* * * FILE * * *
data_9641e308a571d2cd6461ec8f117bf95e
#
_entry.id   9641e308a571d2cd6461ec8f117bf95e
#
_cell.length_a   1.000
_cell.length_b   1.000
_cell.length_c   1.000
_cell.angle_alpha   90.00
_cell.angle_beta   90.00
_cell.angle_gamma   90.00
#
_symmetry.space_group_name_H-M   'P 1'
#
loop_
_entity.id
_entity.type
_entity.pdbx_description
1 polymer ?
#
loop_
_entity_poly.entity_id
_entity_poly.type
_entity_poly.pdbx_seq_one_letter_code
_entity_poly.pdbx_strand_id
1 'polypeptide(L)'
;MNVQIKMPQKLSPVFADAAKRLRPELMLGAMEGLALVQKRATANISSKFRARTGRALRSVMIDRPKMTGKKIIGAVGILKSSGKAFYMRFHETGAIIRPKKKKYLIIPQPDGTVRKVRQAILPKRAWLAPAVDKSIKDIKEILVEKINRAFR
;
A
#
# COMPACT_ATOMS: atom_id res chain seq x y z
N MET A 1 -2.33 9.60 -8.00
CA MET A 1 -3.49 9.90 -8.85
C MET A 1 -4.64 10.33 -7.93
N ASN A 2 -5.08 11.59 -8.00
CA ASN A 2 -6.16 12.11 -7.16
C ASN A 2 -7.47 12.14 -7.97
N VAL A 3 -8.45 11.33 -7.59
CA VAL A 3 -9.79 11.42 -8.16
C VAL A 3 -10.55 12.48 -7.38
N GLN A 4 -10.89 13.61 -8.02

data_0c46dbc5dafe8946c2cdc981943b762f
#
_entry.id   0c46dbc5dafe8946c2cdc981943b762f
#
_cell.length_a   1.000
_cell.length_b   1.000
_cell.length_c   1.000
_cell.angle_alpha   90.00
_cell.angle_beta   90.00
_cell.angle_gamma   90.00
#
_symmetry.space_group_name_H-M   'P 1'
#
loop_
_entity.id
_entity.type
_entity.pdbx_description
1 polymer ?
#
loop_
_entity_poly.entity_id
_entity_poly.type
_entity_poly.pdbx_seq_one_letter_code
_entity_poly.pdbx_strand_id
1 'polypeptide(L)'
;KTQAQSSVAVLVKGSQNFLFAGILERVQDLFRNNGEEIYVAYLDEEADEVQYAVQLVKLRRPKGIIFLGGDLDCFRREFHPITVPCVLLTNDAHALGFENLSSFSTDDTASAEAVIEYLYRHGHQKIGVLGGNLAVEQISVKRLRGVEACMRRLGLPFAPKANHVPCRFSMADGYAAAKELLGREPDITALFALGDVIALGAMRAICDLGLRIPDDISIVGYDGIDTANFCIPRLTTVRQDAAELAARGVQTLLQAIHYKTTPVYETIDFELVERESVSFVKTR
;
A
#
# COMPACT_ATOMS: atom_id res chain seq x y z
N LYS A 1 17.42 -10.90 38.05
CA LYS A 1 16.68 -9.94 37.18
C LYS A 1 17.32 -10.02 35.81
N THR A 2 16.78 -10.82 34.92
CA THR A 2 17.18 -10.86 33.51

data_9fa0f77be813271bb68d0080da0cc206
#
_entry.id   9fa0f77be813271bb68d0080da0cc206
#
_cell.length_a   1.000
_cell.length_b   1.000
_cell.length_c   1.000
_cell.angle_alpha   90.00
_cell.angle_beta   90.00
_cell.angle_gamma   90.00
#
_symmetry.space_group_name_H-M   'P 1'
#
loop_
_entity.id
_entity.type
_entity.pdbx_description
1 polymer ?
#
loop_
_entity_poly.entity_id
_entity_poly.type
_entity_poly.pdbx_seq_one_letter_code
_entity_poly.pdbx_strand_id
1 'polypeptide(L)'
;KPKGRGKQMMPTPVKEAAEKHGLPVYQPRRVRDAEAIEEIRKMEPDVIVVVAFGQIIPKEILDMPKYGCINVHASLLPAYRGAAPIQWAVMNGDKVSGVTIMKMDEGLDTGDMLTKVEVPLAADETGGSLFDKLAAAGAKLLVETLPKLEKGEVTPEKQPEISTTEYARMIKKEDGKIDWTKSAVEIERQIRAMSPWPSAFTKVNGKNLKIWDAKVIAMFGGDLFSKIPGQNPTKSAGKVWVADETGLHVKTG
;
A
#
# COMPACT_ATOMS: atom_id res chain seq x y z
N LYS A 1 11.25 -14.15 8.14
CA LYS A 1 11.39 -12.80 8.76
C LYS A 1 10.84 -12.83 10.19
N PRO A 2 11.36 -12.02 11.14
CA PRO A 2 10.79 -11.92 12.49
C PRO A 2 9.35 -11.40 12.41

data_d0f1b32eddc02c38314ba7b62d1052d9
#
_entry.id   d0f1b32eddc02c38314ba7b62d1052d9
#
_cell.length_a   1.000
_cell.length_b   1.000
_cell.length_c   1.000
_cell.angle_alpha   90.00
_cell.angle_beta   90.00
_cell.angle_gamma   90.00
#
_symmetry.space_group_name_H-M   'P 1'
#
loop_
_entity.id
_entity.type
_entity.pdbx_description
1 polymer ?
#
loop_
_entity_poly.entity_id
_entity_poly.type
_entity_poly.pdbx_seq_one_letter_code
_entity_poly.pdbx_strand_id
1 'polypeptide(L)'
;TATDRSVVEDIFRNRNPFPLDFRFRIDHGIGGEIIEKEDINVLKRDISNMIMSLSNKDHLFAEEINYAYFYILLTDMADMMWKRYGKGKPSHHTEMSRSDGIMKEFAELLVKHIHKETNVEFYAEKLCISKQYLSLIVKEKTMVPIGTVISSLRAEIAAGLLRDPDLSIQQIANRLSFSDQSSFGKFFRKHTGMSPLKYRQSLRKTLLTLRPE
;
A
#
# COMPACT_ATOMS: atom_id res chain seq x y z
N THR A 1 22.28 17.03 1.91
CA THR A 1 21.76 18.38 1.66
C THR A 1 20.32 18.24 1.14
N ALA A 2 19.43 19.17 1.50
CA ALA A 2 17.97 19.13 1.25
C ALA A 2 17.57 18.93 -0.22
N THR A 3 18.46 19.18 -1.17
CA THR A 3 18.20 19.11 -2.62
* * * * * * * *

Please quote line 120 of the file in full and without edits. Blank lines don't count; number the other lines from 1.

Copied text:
_cell.angle_beta   90.00